By: Korie Marshall

Our municipal property taxes pay for the stuff in our communities, all the services we share like streets, plowing, utilities, and public areas. Sometimes there is provincial and federal money available for certain projects, but we can’t count on those dollars each year. Each Council and Board needs to sit down each year and draw up a budget – they have to look at what was spent in the past, what needs to be done in the future, and make decisions that will affect what they do in the next five years (even though their terms aren’t that long). And it is not like a personal bank account, where they can just decide to throw some extra money on this bill, and let that bill wait.

There are rules about how taxes can be collected, and what they can be spent on. What we are charged for certain services, like water and sewer, can only go towards those services, but other pools of money can be used for different things. Every year, governments have to pass bylaws about how they plan to spend money, what they have budgeted for, who gets tax breaks. It can be a tedious process, and a boring read, but that is how we see the real priorities of our governments, if we can take the time to figure it out and look at the big picture.

Everyone wants lower taxes, but they also want more services and more stuff. If their taxes go up, they want to know why, and it’s not always an easy answer, because there is so much that can change. If your property value goes up, when everyone else’s in your municipality stays the same, then you’ll pay more taxes and everyone else will pay less. That is good for everyone else, but not good for you. Municipalities decide on a long term budgets, and then have to make choices about setting tax rates based on property values that are always changing – it’s a lot of moving targets.

The BC Chamber of Commerce has called on municipal candidates to talk tax before this election. It wants local politicians to support small businesses by committing to spending restraint to lower the general tax burden, and committing to a low business tax multiplier – the measure of the additional tax burden that businesses pay beyond the residential rate.

The BC Chamber represents 125 local Chambers, and its president, John Winter, says that local governments have a “tremendous opportunity to create business-friendly communities that foster jobs for everyone.” He says there are some communities where small businesses pay four of five times what the same sized residential property would pay.

“It’s well known that businesses don’t use anywhere near this proportion of municipal services,” Winter said in a recent press release. “These high tax burdens on small businesses aren’t just unfair – they’re untenable.”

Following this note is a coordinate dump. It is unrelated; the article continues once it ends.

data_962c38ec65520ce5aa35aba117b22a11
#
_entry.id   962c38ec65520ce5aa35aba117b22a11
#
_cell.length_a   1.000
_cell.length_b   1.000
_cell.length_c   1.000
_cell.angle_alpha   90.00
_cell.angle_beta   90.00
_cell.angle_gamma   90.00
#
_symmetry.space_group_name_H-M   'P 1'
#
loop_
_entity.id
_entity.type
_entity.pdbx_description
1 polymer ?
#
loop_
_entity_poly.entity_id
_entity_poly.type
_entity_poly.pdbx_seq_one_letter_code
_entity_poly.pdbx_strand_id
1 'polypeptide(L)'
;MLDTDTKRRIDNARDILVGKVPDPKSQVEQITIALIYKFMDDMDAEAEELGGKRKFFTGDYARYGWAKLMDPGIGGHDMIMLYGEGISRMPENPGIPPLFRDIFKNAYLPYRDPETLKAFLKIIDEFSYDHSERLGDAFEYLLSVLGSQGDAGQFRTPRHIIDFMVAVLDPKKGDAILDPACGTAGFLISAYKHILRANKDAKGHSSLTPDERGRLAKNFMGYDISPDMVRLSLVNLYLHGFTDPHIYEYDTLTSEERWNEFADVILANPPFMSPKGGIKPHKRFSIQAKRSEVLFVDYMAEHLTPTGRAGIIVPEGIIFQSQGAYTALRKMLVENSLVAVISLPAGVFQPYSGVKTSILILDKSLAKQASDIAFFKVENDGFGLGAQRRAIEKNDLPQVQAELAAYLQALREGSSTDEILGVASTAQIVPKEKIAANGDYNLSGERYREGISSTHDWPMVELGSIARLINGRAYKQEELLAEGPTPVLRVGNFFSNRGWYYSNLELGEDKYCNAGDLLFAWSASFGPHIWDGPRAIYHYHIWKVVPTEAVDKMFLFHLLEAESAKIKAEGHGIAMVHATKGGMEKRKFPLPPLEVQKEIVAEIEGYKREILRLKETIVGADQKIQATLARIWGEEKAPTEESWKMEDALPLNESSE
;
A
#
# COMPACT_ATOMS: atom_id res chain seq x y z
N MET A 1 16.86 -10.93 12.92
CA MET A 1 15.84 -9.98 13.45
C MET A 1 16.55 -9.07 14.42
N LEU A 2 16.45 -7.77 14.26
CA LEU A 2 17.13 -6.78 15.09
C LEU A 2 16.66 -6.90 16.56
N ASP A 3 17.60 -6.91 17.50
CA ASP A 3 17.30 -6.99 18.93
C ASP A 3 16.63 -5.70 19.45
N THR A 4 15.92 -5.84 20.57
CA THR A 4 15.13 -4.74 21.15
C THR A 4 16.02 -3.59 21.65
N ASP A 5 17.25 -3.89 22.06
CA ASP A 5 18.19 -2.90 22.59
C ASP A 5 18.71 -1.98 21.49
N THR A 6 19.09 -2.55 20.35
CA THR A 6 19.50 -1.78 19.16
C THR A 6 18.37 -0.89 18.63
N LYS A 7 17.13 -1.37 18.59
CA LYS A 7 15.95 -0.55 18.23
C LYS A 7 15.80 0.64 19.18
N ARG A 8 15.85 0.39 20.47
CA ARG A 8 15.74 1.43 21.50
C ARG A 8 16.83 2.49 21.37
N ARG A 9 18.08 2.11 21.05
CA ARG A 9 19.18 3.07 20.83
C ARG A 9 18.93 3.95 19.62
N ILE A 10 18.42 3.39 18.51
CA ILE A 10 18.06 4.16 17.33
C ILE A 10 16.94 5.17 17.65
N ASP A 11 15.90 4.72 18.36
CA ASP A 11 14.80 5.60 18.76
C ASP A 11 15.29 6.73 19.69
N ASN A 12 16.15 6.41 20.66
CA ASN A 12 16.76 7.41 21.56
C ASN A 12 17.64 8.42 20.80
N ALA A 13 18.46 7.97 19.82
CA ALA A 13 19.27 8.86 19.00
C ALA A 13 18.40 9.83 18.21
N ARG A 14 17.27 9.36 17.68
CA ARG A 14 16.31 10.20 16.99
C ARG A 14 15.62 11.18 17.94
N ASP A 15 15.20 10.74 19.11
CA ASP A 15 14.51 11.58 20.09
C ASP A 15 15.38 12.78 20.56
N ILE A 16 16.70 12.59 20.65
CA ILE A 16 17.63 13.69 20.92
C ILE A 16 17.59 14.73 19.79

But lowering taxes in any one area generally means one of two things – either someone else pays more, or services get cut. It’s a fine line to balance the right decision. I don’t know if it is right to charge businesses more for everything, because I’m sure there’s a point where it’s just not worth being in business. But I see the temptation – they are making money (at least, we assume they are) so we should let them bear more of our tax burden.

Small businesses are extremely important, not only to our communities in the Robson Valley but to the entire province and country, so trying to decide how to tax them is a difficult issue. I think about start-up businesses, people with ideas that they might be able to turn into businesses, small businesses that have existed for years, struggling along with us, or just being there for our communities. Taxing them more just doesn’t seem fair, but where else will the money come from?

Contrast those small and new businesses with what the province wants to do with some big new businesses.

Premier Christy Clark has made promises to British Columbians that her government will support the growth of the burgeoning liquid natural gas industry, and that growth will mean prosperity for British Columbians. So the government has to set a special income tax on LNG, but it has to be a low percentage, so that LNG companies won’t get scared away. I don’t know that much about business taxes, but it seems to me an additional tax on top of whatever else business have to pay might look like extortion, but maybe they just accept that as a cost of doing a certain type of business.

But the province can also offset additional taxes on big businesses by giving them big tax breaks start with. I guess that helps get them interested and willing to set up shop, and then you gradually tax them more (take away the breaks, start charging the extra taxes). Sounds good, and I think it might be an excellent idea for municipalities to adopt. My only worry is that as the businesses start to become profitable, they might not want to pay more tax. They might decide to pick up and go somewhere else where they’ll get a better tax break, because other places are trying to attract them as well.

That looks to me like a whole bunch more moving targets, and still no easy answers. I certainly don’t envy any local municipality that has to make these decisions.